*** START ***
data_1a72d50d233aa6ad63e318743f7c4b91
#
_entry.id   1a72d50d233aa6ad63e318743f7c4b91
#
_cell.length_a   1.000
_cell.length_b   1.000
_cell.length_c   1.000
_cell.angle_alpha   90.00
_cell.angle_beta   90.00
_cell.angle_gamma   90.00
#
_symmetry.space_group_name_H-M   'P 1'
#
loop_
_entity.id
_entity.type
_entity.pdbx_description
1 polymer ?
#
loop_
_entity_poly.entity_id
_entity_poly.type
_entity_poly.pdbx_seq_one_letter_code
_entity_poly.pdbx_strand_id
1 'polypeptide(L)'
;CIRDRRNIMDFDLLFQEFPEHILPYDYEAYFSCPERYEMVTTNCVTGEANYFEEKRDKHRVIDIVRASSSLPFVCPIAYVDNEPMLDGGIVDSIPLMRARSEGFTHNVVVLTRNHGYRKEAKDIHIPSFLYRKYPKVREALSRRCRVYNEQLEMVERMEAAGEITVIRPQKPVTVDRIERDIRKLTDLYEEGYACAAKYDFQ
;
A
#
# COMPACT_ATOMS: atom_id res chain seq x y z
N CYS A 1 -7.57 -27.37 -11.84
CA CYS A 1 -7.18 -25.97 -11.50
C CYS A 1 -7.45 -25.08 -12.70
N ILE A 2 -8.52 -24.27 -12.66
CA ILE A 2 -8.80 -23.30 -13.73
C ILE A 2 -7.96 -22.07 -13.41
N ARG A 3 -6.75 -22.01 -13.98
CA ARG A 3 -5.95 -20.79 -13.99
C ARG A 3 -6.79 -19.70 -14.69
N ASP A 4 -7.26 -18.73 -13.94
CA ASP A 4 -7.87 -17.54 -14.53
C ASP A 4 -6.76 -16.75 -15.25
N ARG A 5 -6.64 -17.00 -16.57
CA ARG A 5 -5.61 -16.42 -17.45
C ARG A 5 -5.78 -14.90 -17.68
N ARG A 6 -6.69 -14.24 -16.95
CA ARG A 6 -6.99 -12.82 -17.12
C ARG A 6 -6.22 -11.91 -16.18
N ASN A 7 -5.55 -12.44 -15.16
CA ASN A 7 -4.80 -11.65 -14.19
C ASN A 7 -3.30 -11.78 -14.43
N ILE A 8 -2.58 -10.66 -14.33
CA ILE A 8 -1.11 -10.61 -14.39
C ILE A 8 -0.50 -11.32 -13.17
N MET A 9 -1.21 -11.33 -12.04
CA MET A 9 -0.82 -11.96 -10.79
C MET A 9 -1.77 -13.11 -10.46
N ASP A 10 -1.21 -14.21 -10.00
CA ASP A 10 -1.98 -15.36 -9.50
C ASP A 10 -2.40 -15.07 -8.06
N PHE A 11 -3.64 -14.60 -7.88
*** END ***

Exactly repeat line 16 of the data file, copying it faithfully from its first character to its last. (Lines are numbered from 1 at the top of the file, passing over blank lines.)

_entity.type